Q&A: 9 Insights to Overcome the Fragmentation of Shopping

This August, Tom Flierl, VP of Marketing & Business Strategy at Hanson Dodge Creative, hosted a pair of Outdoor University Educational Sessions at Outdoor Retailer Summer Market 2015 in Salt Lake City. The first, Redistributed Commerce: Overcoming the Fragmentation of Shopping, outlined trends in consumer shopping behavior and provided strategies for omnichannel success. The second, The Future of Shopping: Digital Commerce Trends and Strategies, provided insights on how brands and retailers can inspire consumers and grow together in a rapidly evolving digital world.

The Future Of Shopping

Below, Tom answers a series of follow-up questions related to his two sessions and his experience at Outdoor Retailer Summer Market 2015.

1. How does the outdoor industry compare to other industries when it comes to digital commerce? How has it evolved in recent years?

Over the past couple of years, a lot of brands have evolved to accept that e-commerce is part of the overall customer experience. Two areas where I see that the outdoor industry has room for growth are 1) overall online engagement and 2) understanding the Millennial audience. The overall digital maturity model for the outdoor industry seems to be behind other industries. We see companies that have shopping cart e-commerce websites, but they don't necessarily have SEO-optimized content or a strategy for engaging consumers online. The other hot topic with multiple companies was the importance of the Millennial audience. The outdoor industry is not prepared for how Millennials consume information, shop and participate in activities.

2. Can you elaborate on the importance of marrying e-commerce and content?

So much search is driven by content, whether it's “how to” articles, information on products or brand-related content, yet the majority of the e-commerce sites are still product, product, product. They are online catalogs with some content hosted on separate blogs. Brands are missing an opportunity to create one seamless experience and tie content to customer journey.

To learn more about how to grow e-commerce through content, check out our recent article on the topic.

3. Your session, The Future of Shopping, promised to answer the question of how brands and retailers can partner to create an incredible customer experience. Given the move toward e-commerce, how should brands and retailers partner going forward?

The main challenge of the outdoor is industry is that the majority of retailers, aside from REI and other big box retailers, are independent retailers. This means that the ability to share inventory and create an omnichannel experience for consumers is difficult due to the distributed nature of the industry. Recent innovations in cloud-based order management systems allow retailers and brands to share inventory down to the shopping cart level on brand sites. This allows the consumer to find a retailer where a product is in stock and either buy it online and pick it up in the store or visit the store and try it on before making the purchase.

For this to be successful it is crucial for retailers to have updated inventory and point of sales (POS) systems and a willingness to share inventory in cloud-based management systems.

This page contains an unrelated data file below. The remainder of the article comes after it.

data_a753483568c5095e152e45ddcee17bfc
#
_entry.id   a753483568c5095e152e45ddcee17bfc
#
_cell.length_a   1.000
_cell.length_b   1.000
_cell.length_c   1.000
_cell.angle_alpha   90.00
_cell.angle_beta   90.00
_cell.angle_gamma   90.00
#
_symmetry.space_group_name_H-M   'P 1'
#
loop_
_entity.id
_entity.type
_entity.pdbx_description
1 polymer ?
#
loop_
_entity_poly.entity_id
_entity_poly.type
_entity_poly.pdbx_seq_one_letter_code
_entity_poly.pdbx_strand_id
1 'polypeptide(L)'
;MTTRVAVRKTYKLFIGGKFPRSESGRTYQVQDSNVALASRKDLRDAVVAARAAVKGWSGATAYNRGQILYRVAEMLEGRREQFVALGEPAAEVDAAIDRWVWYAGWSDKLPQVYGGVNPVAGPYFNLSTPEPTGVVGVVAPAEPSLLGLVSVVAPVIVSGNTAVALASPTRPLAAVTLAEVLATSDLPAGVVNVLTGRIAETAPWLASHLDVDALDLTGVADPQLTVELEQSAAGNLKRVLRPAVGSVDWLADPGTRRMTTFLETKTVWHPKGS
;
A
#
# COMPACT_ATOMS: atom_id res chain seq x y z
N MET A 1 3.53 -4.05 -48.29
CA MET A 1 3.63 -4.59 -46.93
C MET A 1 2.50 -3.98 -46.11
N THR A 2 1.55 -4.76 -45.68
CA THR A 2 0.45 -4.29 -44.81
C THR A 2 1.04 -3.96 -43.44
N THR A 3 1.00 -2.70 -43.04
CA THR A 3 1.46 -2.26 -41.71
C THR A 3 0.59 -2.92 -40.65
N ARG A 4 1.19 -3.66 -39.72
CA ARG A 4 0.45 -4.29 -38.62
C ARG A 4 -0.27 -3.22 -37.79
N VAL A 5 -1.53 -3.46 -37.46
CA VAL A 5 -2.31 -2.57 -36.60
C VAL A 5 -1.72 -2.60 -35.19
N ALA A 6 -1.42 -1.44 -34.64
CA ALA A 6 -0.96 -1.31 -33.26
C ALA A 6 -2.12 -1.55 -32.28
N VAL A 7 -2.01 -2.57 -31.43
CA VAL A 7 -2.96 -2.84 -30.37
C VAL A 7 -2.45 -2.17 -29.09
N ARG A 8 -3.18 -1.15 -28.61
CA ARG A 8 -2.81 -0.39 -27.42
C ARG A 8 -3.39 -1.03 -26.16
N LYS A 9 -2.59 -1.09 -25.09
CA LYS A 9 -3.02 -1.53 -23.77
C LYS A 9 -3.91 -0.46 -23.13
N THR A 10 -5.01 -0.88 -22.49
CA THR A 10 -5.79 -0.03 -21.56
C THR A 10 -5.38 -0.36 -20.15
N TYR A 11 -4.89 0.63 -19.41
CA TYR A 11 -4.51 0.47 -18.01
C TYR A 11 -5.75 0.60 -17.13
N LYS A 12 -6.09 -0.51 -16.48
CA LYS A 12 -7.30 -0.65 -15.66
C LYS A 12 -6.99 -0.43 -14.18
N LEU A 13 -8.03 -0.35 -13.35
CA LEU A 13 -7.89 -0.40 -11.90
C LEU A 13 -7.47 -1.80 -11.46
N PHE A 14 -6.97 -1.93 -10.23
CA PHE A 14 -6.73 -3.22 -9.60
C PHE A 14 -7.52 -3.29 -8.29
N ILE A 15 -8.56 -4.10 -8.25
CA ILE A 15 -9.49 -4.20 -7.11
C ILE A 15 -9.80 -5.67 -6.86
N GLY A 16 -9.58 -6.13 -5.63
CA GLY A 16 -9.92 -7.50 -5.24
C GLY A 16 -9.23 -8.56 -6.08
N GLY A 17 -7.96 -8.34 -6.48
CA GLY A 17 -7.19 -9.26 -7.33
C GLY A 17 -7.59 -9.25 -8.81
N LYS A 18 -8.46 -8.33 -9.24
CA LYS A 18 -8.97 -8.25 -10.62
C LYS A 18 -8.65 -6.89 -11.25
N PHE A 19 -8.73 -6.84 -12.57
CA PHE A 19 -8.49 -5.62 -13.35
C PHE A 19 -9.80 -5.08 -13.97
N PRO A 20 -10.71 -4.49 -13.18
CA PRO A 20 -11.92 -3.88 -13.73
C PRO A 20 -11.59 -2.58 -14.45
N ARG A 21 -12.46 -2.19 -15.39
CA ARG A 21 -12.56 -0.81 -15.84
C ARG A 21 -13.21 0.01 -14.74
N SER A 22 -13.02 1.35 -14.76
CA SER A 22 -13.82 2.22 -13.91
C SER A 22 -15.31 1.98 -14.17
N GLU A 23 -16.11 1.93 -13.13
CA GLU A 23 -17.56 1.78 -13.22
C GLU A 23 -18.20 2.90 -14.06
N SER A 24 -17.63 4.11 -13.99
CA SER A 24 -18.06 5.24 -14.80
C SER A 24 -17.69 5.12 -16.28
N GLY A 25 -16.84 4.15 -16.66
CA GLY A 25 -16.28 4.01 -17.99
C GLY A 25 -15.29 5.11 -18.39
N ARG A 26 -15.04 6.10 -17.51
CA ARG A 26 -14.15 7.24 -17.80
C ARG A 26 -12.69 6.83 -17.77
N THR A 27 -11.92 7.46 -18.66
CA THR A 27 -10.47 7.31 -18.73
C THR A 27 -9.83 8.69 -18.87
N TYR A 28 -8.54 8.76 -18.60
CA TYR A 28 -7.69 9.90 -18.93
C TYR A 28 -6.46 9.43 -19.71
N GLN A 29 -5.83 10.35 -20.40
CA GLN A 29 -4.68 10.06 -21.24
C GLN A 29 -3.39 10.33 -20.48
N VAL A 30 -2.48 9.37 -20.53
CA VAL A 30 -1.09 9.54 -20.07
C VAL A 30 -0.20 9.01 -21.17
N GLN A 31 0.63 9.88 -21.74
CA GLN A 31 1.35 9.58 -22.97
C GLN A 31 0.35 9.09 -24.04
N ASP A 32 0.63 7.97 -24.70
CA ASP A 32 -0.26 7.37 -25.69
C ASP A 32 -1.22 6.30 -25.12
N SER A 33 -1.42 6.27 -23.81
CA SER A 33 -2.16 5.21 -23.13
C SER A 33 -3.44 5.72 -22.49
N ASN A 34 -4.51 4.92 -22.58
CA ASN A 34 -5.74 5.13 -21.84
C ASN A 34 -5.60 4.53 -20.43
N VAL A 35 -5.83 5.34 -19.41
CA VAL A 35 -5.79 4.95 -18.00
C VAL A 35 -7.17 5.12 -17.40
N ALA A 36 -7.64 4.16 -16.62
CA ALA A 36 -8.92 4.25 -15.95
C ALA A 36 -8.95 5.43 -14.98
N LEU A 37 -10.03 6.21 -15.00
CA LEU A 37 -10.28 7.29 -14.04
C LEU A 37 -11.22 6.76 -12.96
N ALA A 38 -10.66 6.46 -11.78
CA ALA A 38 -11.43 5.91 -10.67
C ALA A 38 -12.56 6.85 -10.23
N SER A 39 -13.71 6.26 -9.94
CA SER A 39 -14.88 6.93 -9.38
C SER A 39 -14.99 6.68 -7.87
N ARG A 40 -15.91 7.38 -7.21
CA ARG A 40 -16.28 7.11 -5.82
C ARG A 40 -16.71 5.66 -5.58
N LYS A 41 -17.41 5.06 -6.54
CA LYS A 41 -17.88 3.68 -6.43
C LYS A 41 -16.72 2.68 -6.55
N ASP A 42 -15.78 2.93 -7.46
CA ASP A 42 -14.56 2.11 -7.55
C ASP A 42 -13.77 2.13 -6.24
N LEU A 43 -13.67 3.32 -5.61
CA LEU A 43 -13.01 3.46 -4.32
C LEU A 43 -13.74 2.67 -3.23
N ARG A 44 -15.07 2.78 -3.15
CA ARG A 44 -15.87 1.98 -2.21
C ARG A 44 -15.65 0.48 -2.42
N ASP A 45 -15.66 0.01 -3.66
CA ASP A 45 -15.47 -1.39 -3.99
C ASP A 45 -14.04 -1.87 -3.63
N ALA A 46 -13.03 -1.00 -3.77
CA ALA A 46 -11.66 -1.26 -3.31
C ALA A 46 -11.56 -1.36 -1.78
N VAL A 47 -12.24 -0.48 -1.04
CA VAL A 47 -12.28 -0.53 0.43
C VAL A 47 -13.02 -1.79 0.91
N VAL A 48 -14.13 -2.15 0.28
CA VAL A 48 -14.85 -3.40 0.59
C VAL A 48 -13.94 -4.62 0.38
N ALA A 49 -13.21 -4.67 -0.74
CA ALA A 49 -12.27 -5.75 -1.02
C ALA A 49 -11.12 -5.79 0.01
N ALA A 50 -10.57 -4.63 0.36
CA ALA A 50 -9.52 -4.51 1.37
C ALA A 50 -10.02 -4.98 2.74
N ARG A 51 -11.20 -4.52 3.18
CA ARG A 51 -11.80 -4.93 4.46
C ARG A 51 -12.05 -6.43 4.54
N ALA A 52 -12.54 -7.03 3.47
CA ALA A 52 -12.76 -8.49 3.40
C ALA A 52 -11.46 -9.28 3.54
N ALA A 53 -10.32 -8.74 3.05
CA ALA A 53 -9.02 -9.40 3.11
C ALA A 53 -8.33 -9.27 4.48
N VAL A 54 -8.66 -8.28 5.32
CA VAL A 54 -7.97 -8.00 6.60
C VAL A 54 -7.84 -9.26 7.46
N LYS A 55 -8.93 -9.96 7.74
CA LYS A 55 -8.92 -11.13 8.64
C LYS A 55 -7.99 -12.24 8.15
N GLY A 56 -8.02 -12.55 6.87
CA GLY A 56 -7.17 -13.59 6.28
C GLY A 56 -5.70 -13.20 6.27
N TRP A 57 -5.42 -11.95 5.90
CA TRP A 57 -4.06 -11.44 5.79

4. How is social commerce disrupting traditional online shopping, specifically as it relates to the outdoor industry?

I don't know that social commerce has disrupted the outdoor industry specifically. However it is a matter of time before this becomes relevant as Millennials become the largest demographic and the industry becomes more dependent upon them for growth. Social is a large part of the overall customer journey for Millennials and provides the opportunity to disrupt traditional online channels like Amazon with younger audiences.

5. So what actions should brands take to capitalize on the growth of social commerce?

Have a segmentation strategy. The way that millennials consume information, shop and buy is different than Gen-X or Baby Boomers. It's more about understanding the customer journey by customer segment, and by demographic and psychographic.

6. What about belief-based branding? How does a brand's belief system play into digital commerce?

Belief-based brands typically have greater following and greater consumer advocacy than brands that focus purely on product performance. This means greater organic search volume and greater social engagement.

7. How do you know if your brand truly qualifies as a “belief-based brand”?

I'm sure everybody believes that they're a belief-based brand. The truth shows up in the data, and it shows up in how companies market. Companies that talk about product performance first and foremost but have cool creative may think that they have a belief-based brand. But it doesn't necessarily mean that consumers align with their belief system or that consumers even identify that the brand has a belief system.

8. You mean touting waterproof jackets isn’t enough to stand out from the crowd?

No. That’s like saying, “Our hamburgers are hot. Buy them.”

Hamburgers are hot

9. What does the future of outdoor industry shopping hold? Any bold predictions?

The opportunity is creating a seamless customer experience from online to in-store.

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